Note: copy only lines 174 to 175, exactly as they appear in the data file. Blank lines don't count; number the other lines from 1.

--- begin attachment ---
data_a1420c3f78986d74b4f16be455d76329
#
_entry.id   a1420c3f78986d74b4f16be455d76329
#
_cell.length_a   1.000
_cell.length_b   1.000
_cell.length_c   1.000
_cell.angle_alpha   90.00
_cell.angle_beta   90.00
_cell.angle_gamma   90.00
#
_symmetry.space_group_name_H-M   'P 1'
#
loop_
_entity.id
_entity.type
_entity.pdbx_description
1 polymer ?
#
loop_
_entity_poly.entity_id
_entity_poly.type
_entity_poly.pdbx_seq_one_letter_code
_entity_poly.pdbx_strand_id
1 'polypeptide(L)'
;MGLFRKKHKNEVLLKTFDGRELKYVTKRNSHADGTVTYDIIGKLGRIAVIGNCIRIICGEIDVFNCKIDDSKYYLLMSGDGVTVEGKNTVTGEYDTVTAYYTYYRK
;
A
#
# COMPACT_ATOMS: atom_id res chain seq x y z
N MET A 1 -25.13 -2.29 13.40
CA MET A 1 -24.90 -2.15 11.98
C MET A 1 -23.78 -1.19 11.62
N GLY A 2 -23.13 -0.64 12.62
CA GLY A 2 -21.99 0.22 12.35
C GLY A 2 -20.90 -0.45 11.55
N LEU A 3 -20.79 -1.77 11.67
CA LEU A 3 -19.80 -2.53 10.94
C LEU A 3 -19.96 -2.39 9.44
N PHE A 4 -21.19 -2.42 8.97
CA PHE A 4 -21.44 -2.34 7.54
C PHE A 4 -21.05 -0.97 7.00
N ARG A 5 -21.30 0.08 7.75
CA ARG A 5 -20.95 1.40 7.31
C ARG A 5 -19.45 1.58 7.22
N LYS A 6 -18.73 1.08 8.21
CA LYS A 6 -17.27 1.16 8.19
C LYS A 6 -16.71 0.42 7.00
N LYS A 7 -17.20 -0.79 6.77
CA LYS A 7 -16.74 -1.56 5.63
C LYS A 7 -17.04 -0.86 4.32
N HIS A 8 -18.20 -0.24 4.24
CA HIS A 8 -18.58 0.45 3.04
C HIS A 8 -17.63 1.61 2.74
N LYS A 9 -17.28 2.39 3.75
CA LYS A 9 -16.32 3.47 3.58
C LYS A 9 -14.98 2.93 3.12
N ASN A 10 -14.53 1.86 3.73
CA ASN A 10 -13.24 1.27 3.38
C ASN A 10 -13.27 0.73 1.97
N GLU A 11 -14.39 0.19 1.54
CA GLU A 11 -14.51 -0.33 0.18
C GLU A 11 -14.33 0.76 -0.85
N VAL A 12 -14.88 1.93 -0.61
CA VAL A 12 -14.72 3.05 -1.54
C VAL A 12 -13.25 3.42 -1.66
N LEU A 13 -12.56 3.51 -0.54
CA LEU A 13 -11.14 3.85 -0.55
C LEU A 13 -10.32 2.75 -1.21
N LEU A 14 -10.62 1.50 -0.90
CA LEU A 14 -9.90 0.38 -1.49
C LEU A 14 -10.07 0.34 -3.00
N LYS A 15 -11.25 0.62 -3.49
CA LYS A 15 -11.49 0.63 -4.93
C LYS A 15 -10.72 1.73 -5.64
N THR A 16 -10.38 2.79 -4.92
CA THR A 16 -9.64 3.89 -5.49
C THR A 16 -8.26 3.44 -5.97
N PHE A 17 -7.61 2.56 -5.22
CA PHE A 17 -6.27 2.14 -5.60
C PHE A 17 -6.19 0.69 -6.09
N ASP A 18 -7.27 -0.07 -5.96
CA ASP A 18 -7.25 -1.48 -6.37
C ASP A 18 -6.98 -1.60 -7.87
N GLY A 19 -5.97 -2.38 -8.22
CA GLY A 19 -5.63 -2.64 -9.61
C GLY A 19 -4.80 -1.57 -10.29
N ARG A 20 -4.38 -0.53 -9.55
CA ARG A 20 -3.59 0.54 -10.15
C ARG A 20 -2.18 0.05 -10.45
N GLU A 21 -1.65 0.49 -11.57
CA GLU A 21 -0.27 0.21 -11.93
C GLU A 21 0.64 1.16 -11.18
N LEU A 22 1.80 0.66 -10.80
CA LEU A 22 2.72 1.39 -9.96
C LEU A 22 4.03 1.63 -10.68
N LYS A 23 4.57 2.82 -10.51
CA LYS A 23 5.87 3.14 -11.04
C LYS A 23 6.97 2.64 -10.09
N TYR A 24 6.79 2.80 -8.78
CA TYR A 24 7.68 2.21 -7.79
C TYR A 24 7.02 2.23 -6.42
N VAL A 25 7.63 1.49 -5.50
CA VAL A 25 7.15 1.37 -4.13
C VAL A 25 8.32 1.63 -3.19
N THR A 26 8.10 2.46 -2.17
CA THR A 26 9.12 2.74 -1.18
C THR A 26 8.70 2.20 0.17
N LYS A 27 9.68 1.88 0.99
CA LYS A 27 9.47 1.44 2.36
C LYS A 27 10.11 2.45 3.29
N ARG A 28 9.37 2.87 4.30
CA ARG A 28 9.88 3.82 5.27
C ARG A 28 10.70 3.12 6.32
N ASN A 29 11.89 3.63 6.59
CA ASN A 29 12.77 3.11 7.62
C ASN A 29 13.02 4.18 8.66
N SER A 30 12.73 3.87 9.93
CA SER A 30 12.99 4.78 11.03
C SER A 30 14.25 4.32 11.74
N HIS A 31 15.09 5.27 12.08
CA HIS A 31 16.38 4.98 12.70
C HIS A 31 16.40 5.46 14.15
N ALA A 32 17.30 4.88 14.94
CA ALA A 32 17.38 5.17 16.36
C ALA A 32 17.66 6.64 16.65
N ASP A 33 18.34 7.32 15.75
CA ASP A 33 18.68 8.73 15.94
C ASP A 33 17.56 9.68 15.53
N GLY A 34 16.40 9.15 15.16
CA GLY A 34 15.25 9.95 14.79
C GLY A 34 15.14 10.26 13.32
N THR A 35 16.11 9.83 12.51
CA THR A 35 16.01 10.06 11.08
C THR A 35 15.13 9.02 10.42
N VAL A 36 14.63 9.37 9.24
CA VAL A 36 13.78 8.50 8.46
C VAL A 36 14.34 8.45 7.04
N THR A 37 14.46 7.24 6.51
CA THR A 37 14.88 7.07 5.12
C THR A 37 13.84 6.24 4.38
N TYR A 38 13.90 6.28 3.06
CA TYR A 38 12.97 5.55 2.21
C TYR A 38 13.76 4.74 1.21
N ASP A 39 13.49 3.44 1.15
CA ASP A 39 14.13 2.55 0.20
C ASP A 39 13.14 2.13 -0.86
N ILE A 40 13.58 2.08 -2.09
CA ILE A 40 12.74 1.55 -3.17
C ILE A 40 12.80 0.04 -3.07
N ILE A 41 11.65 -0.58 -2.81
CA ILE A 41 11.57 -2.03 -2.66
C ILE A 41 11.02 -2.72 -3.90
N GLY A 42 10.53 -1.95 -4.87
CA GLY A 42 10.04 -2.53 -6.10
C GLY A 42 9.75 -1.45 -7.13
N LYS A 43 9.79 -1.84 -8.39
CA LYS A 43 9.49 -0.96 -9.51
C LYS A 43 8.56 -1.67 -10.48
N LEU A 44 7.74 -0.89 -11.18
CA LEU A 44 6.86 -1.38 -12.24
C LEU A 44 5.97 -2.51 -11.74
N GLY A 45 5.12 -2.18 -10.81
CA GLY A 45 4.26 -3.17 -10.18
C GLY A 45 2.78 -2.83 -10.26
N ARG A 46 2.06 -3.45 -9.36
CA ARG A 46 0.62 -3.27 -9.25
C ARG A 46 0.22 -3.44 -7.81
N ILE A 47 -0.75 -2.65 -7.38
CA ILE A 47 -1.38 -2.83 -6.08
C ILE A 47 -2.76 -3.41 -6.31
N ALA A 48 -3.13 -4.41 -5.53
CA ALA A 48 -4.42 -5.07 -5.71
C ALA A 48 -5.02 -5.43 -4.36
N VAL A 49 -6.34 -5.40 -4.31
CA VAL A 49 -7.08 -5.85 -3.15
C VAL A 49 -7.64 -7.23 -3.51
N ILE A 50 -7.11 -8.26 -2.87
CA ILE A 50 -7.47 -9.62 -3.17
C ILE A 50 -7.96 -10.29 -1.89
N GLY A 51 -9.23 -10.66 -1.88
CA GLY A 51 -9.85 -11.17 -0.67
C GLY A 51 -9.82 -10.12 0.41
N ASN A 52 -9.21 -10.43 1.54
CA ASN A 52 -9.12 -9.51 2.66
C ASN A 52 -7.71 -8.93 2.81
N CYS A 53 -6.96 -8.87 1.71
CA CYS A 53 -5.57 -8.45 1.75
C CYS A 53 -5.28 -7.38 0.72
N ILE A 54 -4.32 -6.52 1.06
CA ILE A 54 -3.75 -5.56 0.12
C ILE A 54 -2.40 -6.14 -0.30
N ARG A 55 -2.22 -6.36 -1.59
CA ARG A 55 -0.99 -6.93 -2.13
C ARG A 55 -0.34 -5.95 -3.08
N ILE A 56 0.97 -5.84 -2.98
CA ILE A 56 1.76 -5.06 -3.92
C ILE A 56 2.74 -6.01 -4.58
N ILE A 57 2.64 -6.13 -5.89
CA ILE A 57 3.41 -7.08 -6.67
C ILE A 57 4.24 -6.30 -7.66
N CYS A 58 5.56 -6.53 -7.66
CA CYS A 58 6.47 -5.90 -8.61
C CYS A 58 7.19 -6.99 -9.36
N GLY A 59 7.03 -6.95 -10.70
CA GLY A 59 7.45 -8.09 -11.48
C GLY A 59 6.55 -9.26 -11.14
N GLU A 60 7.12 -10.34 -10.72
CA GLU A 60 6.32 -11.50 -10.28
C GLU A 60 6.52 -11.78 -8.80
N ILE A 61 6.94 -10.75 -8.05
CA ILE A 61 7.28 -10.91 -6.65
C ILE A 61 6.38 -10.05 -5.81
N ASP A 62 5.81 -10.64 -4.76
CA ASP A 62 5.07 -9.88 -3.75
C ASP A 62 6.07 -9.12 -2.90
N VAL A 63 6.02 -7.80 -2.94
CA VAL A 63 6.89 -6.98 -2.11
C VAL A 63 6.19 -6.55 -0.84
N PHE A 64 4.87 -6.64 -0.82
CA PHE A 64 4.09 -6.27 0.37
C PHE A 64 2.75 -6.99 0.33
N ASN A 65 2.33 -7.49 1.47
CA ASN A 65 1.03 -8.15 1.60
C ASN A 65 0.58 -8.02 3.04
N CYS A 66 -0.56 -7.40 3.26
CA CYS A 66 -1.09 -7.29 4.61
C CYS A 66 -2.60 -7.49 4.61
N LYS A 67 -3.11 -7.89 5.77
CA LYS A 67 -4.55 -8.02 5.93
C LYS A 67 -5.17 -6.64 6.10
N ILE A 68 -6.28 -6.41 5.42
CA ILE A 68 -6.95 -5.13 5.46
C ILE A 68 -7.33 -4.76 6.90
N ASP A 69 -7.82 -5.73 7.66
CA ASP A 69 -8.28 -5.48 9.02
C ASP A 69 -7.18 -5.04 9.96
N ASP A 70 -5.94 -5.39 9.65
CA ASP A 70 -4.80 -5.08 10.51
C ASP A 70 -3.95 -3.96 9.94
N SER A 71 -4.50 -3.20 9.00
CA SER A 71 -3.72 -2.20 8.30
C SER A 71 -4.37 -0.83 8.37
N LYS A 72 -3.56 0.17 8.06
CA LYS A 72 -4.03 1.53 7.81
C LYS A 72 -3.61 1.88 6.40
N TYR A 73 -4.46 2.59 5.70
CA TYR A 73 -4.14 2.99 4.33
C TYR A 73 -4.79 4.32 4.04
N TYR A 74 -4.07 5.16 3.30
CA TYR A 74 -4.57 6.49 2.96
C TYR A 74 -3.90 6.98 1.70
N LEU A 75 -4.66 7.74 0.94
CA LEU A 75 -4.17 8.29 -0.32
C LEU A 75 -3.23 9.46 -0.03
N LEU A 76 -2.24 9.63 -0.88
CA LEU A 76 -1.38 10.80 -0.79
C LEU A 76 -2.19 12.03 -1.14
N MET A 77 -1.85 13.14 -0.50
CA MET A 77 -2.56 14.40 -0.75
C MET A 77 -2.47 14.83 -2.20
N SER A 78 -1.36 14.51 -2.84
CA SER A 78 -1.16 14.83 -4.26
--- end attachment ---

C ALA A 48 -5.02 -5.43 -4.36
N VAL A 49 -6.34 -5.40 -4.31